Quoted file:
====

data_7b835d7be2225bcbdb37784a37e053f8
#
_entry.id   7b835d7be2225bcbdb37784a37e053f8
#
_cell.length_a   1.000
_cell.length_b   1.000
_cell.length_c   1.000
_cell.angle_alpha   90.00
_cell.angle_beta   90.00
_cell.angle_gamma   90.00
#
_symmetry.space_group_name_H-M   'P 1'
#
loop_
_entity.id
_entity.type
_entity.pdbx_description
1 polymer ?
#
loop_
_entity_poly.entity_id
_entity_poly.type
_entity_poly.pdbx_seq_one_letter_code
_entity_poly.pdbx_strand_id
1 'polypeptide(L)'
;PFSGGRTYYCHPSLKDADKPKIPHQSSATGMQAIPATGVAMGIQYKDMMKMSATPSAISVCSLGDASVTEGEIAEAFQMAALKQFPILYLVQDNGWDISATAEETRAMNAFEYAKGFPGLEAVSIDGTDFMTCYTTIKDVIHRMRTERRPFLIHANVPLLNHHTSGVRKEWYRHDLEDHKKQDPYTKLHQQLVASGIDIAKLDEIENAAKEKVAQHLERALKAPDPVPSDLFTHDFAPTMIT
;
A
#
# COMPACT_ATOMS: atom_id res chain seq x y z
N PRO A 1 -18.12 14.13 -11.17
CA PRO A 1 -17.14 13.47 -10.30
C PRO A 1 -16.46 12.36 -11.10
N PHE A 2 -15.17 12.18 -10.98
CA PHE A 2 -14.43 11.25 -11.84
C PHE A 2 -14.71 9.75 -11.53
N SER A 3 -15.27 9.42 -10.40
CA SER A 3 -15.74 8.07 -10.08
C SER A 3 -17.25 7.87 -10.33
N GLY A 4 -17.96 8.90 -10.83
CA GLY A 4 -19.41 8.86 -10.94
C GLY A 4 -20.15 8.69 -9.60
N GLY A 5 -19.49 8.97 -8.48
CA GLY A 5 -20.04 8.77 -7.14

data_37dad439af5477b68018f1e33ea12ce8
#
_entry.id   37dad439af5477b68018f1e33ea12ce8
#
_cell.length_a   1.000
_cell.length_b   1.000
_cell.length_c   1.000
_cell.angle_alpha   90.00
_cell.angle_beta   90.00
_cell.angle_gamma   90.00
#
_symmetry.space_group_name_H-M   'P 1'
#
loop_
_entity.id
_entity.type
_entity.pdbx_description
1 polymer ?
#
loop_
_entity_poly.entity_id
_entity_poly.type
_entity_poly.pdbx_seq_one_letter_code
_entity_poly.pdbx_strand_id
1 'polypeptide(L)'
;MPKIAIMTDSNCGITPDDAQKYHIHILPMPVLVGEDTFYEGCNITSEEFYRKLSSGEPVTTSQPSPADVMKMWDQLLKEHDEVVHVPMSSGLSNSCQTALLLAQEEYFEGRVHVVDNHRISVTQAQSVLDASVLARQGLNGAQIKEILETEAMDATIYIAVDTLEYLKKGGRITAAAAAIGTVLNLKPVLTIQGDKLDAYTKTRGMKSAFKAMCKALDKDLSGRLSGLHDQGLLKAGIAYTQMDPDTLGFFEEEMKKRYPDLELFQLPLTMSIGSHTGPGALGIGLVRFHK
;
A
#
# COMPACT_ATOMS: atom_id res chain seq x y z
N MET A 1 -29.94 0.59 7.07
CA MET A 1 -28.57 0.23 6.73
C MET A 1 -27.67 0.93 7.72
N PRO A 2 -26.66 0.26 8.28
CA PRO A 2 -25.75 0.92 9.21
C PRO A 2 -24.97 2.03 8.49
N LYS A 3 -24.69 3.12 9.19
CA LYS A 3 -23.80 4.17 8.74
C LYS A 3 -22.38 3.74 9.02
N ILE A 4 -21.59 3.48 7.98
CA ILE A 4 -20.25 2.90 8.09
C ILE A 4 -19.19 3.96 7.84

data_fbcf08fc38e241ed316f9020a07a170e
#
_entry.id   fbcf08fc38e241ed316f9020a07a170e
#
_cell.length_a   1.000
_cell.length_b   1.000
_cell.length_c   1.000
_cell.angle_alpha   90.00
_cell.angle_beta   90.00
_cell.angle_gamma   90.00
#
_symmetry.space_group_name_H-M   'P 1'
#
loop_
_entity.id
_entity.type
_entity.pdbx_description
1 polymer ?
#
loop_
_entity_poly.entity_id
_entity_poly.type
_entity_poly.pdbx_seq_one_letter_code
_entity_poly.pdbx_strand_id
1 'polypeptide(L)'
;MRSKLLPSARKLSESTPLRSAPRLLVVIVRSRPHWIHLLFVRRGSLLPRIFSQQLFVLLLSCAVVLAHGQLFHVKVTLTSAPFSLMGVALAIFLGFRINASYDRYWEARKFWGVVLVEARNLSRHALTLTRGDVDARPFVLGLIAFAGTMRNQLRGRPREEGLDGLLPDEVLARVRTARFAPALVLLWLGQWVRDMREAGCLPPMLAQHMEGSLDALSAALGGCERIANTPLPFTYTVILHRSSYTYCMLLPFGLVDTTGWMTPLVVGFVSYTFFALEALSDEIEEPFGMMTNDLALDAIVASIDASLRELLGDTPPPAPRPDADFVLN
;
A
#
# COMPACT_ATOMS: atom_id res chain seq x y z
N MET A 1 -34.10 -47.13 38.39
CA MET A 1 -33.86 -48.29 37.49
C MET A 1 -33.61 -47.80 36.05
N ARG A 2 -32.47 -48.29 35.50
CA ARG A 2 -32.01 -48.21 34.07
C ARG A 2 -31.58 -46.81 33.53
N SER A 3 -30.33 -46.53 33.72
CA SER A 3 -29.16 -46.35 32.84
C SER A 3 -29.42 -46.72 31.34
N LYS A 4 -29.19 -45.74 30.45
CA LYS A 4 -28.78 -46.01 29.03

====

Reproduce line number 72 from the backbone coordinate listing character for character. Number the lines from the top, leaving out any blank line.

A